Fraudsters are sending out fake texts offering a Covid vaccine in an attempt to steal personal and financial information, police have warned.
Derbyshire Constabulary says that the text offers a link to an "extremely convincing" fake NHS website where people are asked to input their bank details to register for a vaccine.
They also say cold callers are asking people to pay for the vaccine over the phone.
There is no charge for the vaccine.
What does the text say?
A spokesperson for Derbyshire Police said: "The scam message reads 'we have identified that your are eligible to apply for your vaccine' and then prompts you to click on a link for further information or to 'apply' for the vaccine."
"If you receive a text or email that asks you to click on a link or for you to provide information, such as your name, credit card or bank details, it's a scam," the police added.
Similar warnings about the fraud attempt have been posted on local Facebook pages over Christmas and the New Year period.
When checked by the BBC, this particular fake NHS website appears to have been taken down.
It's not the first time this scam has been attempted since the start of the vaccine roll-out.
In late December, Sussex Community NHS Foundation Trust issued a similar warning about fraudulent phone calls and messages.
"In some cases, people are asked to press a number on their keypad or to send a text message to confirm they wish to receive the vaccine. Doing so is likely to result in a charge being applied to their phone bill," the warning said.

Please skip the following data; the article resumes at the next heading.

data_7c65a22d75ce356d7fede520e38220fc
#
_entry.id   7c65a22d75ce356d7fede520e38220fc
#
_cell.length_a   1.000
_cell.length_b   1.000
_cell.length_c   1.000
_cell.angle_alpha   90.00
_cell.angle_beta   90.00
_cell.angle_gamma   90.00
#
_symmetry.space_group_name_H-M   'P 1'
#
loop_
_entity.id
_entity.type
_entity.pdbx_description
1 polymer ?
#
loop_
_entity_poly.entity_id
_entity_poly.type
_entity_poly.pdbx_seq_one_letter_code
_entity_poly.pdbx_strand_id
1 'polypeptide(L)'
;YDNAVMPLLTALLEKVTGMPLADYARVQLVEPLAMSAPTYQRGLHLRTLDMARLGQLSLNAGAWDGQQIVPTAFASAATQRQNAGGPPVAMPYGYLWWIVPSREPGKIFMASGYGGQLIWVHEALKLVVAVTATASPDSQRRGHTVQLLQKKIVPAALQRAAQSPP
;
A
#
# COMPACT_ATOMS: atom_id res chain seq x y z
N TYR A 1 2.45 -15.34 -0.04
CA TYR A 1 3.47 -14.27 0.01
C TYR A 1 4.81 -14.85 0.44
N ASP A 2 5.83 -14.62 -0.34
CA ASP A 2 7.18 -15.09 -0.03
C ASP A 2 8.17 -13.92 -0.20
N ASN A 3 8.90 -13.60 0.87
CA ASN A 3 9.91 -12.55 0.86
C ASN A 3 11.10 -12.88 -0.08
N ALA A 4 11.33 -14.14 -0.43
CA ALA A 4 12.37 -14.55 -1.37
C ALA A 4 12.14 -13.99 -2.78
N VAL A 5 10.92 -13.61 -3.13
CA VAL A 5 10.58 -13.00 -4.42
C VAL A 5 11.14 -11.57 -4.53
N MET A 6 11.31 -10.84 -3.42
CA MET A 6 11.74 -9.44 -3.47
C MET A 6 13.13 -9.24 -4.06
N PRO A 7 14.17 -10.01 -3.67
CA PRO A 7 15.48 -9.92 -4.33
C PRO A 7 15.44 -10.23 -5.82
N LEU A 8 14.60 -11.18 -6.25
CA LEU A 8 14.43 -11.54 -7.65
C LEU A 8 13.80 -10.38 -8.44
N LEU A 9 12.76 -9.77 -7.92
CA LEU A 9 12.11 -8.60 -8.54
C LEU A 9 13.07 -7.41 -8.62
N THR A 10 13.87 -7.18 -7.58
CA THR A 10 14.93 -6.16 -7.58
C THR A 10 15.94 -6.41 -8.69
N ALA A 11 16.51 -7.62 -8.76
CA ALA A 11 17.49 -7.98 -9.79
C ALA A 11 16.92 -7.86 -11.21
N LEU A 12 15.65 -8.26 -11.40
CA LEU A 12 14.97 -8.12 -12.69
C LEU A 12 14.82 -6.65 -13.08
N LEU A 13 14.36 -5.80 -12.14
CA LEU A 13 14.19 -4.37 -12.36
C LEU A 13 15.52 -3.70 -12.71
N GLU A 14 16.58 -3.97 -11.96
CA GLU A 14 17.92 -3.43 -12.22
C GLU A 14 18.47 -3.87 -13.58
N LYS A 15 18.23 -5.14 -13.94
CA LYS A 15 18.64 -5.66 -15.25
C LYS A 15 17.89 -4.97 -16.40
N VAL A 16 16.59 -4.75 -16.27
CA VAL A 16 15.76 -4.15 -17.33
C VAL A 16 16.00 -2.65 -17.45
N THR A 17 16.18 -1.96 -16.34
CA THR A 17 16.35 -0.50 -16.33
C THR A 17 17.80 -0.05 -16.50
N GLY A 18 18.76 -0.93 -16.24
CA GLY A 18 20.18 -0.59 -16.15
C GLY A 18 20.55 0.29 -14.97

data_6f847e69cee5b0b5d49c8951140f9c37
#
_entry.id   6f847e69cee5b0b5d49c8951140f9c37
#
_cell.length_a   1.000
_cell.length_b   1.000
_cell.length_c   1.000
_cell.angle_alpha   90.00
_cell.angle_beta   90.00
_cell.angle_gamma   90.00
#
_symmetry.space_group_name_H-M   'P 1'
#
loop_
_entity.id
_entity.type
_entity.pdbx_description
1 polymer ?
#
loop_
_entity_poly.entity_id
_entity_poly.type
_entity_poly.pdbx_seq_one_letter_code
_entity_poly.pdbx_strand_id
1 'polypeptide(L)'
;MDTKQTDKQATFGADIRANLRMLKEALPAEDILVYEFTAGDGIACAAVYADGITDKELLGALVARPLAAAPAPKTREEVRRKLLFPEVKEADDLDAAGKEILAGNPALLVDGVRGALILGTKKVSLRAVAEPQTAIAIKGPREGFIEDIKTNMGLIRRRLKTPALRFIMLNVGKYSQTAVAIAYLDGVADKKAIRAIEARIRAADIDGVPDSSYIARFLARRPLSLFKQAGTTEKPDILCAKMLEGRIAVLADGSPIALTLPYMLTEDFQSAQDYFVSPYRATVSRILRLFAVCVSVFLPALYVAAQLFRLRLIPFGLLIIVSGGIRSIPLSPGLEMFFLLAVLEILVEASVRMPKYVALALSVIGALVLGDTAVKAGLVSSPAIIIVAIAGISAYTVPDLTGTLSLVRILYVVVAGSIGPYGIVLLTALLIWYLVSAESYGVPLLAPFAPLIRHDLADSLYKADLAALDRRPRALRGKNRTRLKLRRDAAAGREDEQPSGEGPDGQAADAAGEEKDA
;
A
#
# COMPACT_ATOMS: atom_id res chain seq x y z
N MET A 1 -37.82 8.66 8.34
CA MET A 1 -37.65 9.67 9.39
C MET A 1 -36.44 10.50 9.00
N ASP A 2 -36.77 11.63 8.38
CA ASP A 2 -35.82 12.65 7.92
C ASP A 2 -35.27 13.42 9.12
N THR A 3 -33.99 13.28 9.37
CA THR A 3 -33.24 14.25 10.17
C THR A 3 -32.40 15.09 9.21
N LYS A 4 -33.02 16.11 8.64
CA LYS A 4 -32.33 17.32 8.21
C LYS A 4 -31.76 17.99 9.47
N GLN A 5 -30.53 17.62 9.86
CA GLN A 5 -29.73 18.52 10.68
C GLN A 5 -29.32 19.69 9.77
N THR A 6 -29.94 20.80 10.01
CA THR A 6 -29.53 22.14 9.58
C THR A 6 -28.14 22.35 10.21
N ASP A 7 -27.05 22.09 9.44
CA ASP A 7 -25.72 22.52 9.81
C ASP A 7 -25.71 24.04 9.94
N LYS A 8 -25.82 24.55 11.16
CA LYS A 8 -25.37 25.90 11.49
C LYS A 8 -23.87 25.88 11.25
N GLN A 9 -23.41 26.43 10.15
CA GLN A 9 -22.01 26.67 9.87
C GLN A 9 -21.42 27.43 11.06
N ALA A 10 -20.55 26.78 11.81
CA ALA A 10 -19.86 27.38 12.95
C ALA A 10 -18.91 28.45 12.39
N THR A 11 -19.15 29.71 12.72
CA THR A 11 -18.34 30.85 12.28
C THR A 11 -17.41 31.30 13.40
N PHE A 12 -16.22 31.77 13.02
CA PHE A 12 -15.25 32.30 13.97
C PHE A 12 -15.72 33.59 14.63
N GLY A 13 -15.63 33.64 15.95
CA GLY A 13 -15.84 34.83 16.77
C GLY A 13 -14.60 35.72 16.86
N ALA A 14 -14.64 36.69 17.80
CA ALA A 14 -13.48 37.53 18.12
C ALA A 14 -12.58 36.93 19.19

A spokesperson for the Sussex trust said: "The NHS will never ask you to press a button on your keypad or send a text to confirm you want the vaccine, and will never ask for payment or for your bank details."
What can you do about these messages?
Criminals have preyed on people's fears over the coronavirus pandemic to steal millions of pounds, according to Action Fraud, the UK's national reporting centre for fraud and cyber crime.
Scams include selling fake Covid cures and non-existent or low quality PPE, as well as posing as official sources to steal personal and banking details from victims.
Action Fraud says that you should never give out personal details to organisations or people before verifying their credentials first, even if the message appears to be genuine.
Major organisations will never send unsolicited emails or texts asking for banking details, it says.
Sussex Community NHS adds: "If you receive a phone call you believe to be fraudulent, hang up; and in the case of vulnerable victims, call the police on their non-emergency number."